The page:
Re: Returned mail: Host unknown (fwd)

Danny Yee (danny@STAFF.CS.SU.OZ.AU)
Mon, 9 Oct 1995 13:22:42 +1000

BM Howell writes:
> I think it is a little offensive to accuse someone who has posted a
> thoughtful reply (whether or not you agree) as joking.

I was just defending myself in case it *is* a troll :-).

> > What about the large number of religions where participation by outsiders
> > is either impossible or discouraged?

> I don't know what religions you are referring to (probably traditional,
> localized religions?) but all major world religions, with the exception
> of Judaism (and not even every form of it) is evangelistic. Clearly,
> they expect or would like "outsiders" to participate.

Sure. Religions vary from aggresively evangelistic to complete
disinterest in making converts. (I would disagree with your "all major
world religions", however, as most Buddhist groups, not to mention
many major Christian groups, are not at all evangelistic.) Also,
even inside groups that are nominally evangelistic (say Anglicanism
or Catholicism), most individuals are not at all evangelistic.

This is all quite irrelevant to science/religion comparison, anyway.

> First of all, I don't know what kind of creationists you have in
> Australia, but over here they (and I refer to official creationist
> organizations) are VERY willing (almost annoyingly so in my opinion) to
> engage evolutionists at every turn.

Creationists here are a much smaller minority than in the US, and
so much less vocal. However most of what I know about creationism
is about US creationism, so I stand by what I wrote. Check out the
newsgroup one day, and watch the creationists steadfastly
refuse to respond to their opponents' arguments, while continuing to
post claims that have been discredited hundreds of times already.

> Secondly, mainstream Christian
> theology (particularly mission theology) is fundamentally based on a
> notion that the historical claims of Christianity and the subjective
> Christian experience are communicable between individuals and cultures
> and that these historical and theological claims can be "tested" on the
> individual, subjective level to which D. Read clearly referred.

> Read did not say that religion and science were the SAME in terms of how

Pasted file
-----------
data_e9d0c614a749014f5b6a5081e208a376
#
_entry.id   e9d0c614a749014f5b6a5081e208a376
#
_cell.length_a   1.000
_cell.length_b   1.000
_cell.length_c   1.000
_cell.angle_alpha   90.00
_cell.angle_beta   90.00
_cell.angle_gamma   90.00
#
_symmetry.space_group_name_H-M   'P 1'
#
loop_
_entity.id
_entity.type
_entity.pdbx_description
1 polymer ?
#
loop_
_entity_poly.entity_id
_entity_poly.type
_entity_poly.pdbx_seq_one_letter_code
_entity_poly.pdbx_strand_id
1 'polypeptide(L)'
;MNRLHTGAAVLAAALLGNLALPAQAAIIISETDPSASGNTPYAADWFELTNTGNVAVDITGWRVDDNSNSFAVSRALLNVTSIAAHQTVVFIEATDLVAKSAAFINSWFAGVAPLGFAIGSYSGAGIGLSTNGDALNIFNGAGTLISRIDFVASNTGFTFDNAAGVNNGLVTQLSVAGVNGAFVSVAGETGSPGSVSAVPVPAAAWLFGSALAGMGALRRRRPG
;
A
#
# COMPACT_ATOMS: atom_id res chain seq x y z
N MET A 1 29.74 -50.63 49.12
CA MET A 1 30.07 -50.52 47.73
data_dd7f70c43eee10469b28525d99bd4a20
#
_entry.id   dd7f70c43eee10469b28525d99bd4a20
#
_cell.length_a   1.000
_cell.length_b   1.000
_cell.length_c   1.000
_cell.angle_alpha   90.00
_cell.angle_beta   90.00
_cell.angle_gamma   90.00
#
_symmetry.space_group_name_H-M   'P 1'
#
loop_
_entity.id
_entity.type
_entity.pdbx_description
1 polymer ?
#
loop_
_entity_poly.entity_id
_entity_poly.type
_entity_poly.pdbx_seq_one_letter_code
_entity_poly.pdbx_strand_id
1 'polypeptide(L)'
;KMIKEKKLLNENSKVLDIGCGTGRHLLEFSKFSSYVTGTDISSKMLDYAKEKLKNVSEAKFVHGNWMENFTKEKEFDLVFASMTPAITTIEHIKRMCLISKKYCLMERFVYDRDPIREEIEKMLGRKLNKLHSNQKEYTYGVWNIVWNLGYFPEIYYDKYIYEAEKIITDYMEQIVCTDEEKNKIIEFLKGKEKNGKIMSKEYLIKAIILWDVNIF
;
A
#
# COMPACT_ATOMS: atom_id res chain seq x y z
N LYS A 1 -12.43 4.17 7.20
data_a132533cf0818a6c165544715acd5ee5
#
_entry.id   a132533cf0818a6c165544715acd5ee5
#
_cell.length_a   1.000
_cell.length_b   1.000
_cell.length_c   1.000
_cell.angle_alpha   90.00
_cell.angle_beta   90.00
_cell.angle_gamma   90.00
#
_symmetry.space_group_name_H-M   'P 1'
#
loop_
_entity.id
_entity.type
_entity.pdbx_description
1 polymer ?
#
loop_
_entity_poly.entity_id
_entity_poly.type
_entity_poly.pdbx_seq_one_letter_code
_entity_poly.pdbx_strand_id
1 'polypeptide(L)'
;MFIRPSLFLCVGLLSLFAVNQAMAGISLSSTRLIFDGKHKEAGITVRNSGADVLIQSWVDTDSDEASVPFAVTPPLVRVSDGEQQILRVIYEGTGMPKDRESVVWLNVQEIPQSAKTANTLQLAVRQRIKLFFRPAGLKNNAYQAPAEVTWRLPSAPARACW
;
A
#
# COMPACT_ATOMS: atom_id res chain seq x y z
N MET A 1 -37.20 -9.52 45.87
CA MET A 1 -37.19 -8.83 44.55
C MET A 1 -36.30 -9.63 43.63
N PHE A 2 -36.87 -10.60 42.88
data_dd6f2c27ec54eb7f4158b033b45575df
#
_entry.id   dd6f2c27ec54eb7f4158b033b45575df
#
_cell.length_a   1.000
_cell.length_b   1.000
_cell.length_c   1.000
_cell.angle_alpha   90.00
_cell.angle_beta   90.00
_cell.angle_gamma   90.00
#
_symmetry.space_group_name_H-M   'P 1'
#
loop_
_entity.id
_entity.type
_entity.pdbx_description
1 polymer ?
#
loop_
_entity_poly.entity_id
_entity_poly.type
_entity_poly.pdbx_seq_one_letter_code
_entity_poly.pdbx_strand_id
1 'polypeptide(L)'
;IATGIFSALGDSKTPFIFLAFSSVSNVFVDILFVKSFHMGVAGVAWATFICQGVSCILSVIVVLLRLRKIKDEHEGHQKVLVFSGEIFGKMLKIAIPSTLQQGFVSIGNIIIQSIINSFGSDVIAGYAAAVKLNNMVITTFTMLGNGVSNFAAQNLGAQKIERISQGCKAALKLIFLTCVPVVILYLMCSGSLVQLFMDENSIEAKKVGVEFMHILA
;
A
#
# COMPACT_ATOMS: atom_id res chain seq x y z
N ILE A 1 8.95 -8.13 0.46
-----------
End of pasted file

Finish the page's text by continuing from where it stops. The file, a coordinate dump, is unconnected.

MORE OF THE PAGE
> verification is carried out, only that verification, "testability" and
> other "scientific concepts" are also employed in religion in analogous
> ways.

Read wasn't the author of the message I replied to originally, so you
may be attributing someone else's beliefs to him. (I'm not sure of that,
but this doesn't read right.)

Very few religion (none that I can name) subject their doctrines to
"testing" or verification. This doesn't mean that there aren't lots
of Christian scholars doing historical/scientific work on Biblical
studies, of course, but I never claimed that religion and science
were *incompatable*!

> Your statement regarding religions claiming "palpably ridiculous
> things" and the general disassociation of religion from "intellectual
> aspects" betrays your obvious belief that religion is unintellectual.

*Most* religious belief has non-intellectiual motivation. This does
not mean that religion is unintellectual. Indeed, some religions
have extremely sophisticated intellectual traditions going back many
millenia (Judaism, for example, or Therevada Buddhism). This doesn't
hide the fact that *some* religions assert things which are undeniably
indefensible on rational grounds. Anyone for an argument about
transubstantiation, or about the Trinity, perhaps? :-)

> I
> think the intellectual depth and richness of the most "successful" religions
> (in terms of adherents) flatly contradicts your statement. Your contempt
> for religion (and, I would say, religious people) is thinnly veiled and
> prevents you from seeing the "faith" you exercise in holding to the
> fundamental value of scientism/materialism over spirituality.

I have no contempt for religion or for religious people (indeed,
a majority of my friends are Christians of one kind or another).
I do think that statements to the effect that there is no fundamental
epistemological distinction between religion and science are pretty
hard to defend, however, and most of the religious people I know
would agree with me. It all smacks of the pathetic "equal time"
arguments of the creationists.